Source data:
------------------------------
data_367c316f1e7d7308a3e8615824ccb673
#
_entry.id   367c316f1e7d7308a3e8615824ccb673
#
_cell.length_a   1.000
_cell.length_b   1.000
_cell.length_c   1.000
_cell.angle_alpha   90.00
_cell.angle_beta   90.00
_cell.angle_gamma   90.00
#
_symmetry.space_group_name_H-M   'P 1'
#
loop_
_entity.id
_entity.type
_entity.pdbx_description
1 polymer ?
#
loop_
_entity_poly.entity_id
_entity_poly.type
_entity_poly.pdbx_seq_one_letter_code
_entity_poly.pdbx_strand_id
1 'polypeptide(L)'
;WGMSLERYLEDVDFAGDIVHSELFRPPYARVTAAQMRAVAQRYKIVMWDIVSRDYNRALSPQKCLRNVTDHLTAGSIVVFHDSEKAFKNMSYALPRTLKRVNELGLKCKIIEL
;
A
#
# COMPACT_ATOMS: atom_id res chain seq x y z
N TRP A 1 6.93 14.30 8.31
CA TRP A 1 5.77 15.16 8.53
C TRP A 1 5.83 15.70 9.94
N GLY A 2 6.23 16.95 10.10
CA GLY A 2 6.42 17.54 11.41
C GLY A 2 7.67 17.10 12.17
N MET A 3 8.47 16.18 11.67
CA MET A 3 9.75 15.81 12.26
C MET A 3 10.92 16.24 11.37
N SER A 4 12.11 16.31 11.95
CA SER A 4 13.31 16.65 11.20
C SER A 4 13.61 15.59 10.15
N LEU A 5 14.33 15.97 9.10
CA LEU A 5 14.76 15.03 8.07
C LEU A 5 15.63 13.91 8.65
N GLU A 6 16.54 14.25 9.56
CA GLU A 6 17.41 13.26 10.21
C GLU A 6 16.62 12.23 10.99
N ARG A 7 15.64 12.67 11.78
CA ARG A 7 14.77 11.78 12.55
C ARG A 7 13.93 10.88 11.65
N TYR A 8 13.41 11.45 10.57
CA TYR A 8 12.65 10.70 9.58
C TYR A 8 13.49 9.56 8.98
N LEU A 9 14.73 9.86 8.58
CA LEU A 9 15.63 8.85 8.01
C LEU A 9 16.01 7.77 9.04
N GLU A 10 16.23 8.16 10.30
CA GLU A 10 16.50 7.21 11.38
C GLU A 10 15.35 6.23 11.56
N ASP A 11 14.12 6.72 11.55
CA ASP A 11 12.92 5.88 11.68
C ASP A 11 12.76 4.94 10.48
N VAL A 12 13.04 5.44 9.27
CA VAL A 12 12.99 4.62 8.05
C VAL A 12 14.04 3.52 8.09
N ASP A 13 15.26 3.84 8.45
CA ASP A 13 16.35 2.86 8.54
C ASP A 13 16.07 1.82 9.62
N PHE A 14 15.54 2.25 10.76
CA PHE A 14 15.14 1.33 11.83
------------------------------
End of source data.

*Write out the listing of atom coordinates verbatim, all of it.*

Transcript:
data_367c316f1e7d7308a3e8615824ccb673
#
_entry.id   367c316f1e7d7308a3e8615824ccb673
#
_cell.length_a   1.000
_cell.length_b   1.000
_cell.length_c   1.000
_cell.angle_alpha   90.00
_cell.angle_beta   90.00
_cell.angle_gamma   90.00
#
_symmetry.space_group_name_H-M   'P 1'
#
loop_
_entity.id
_entity.type
_entity.pdbx_description
1 polymer ?
#
loop_
_entity_poly.entity_id
_entity_poly.type
_entity_poly.pdbx_seq_one_letter_code
_entity_poly.pdbx_strand_id
1 'polypeptide(L)'
;WGMSLERYLEDVDFAGDIVHSELFRPPYARVTAAQMRAVAQRYKIVMWDIVSRDYNRALSPQKCLRNVTDHLTAGSIVVFHDSEKAFKNMSYALPRTLKRVNELGLKCKIIEL
;
A
#
# COMPACT_ATOMS: atom_id res chain seq x y z
N TRP A 1 6.93 14.30 8.31
CA TRP A 1 5.77 15.16 8.53
C TRP A 1 5.83 15.70 9.94
N GLY A 2 6.23 16.95 10.10
CA GLY A 2 6.42 17.54 11.41
C GLY A 2 7.67 17.10 12.17
N MET A 3 8.47 16.18 11.67
CA MET A 3 9.75 15.81 12.26
C MET A 3 10.92 16.24 11.37
N SER A 4 12.11 16.31 11.95
CA SER A 4 13.31 16.65 11.20
C SER A 4 13.61 15.59 10.15
N LEU A 5 14.33 15.97 9.10
CA LEU A 5 14.76 15.03 8.07
C LEU A 5 15.63 13.91 8.65
N GLU A 6 16.54 14.25 9.56
CA GLU A 6 17.41 13.26 10.21
C GLU A 6 16.62 12.23 10.99
N ARG A 7 15.64 12.67 11.78
CA ARG A 7 14.77 11.78 12.55
C ARG A 7 13.93 10.88 11.65
N TYR A 8 13.41 11.45 10.57
CA TYR A 8 12.65 10.70 9.58
C TYR A 8 13.49 9.56 8.98
N LEU A 9 14.73 9.86 8.58
CA LEU A 9 15.63 8.85 8.01
C LEU A 9 16.01 7.77 9.04
N GLU A 10 16.23 8.16 10.30
CA GLU A 10 16.50 7.21 11.38
C GLU A 10 15.35 6.23 11.56
N ASP A 11 14.12 6.72 11.55
CA ASP A 11 12.92 5.88 11.68
C ASP A 11 12.76 4.94 10.48
N VAL A 12 13.04 5.44 9.27
CA VAL A 12 12.99 4.62 8.05
C VAL A 12 14.04 3.52 8.09
N ASP A 13 15.26 3.84 8.45
CA ASP A 13 16.35 2.86 8.54
C ASP A 13 16.07 1.82 9.62
N PHE A 14 15.54 2.25 10.76
CA PHE A 14 15.14 1.33 11.83